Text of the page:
Researchers say an over-expression of COX-2 in men with prostate cancer is associated with an increase in PSA after radiation treatment and the spread of the cancer outside of the prostate. That is the result of the first study linking COX-2 (cyclooxygenase-2) with prostate cancer radiation treatment outcomes. The study, sponsored by the Radiation Therapy Oncology Group (RTOG 92-02), was presented today at the 48th Annual Meeting of the American Society for Therapeutic Radiology and Oncology in Philadelphia by Li-Yan Khor, M.D., a fellow in the Radiation Oncology Department at Fox Chase Cancer Center in Philadelphia.
"We found that an increased level of COX-2 prior to treatment was linked with biochemical failure and distant metastasis but was not predictive of overall survival," explained Khor.
For the study, Khor and colleagues analyzed 586 cases from RTOG 92-02 which had available tissue and suitable staining by immunohistochemistry. Median follow-up was 106.9 months. The intensity of COX-2 staining was quantified by automated image analysis provided by a commercial company.
The 5 year distant metastasis rate was 10.6 percent for a COX-2 intensity score less than 134, versus 14.1 percent for an intensity score greater than 134. A high intensity of COX-2 also predicted biochemical failure, the immediate PSA rise after treatment.
Khor added that data from animals have shown that inhibition of COX-2 suppresses angiogenesis (development of blood vessels) and the growth of prostate cancer, and is believed to make the cancer cells more sensitive to radiation therapy.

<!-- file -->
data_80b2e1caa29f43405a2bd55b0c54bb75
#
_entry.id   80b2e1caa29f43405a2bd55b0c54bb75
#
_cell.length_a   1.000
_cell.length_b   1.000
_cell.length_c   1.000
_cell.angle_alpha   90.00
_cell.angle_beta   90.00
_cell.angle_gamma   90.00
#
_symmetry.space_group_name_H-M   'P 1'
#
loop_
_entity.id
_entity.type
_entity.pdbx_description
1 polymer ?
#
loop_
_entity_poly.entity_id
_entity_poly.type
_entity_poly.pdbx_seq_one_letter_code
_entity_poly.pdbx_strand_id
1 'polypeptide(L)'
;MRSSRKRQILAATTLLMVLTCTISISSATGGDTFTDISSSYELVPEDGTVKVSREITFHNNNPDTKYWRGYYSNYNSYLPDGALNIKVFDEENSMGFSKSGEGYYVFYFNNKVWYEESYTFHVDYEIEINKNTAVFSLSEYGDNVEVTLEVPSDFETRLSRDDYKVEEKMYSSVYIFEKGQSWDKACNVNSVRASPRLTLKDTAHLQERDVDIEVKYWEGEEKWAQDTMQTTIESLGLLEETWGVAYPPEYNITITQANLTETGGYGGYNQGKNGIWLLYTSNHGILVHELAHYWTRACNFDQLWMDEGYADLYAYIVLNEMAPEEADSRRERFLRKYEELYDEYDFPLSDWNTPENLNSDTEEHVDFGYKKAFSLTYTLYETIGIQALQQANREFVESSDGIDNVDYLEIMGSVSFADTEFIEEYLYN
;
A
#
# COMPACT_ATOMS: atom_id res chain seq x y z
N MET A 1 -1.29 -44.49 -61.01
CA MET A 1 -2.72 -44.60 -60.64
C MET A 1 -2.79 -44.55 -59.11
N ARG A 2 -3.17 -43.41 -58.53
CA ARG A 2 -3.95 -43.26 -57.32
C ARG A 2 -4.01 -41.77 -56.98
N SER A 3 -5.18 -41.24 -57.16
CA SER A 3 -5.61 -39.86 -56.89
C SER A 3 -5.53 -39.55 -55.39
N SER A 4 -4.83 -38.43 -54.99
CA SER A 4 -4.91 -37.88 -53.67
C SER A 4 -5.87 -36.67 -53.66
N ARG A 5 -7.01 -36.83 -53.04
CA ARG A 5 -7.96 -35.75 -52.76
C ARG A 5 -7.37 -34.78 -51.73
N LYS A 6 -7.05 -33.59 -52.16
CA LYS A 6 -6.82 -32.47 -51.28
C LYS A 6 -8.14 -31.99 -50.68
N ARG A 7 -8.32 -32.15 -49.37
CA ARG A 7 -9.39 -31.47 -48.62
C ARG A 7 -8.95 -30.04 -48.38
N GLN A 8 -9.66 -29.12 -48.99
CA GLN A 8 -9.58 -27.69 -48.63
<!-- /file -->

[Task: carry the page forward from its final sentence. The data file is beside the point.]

"This research suggest the need to know more about the levels of COX-2 in our patients," says Khor. "If men show increased levels of COX-2 perhaps radiation treatment will follow an attempt to inhibit COX-2 expression thereby making their cancer more responsive to radiation therapy."
Khor adds "Future studies in this area should include additional biopsy information to determine if COX-2 over-expression is associated with the inability to completely eliminate the cancer within the prostate."
Fox Chase Cancer Center was founded in 1904 in Philadelphia as the nation's first cancer hospital. In 1974, Fox Chase became one of the first institutions designated as a National Cancer Institute Comprehensive Cancer Center. Fox Chase conducts basic, clinical, population and translational research; programs of prevention, detection and treatment of cancer; and community outreach. For more information about Fox Chase activities, visit the Center's web site at www.fccc.edu or call 1-888-FOX CHASE.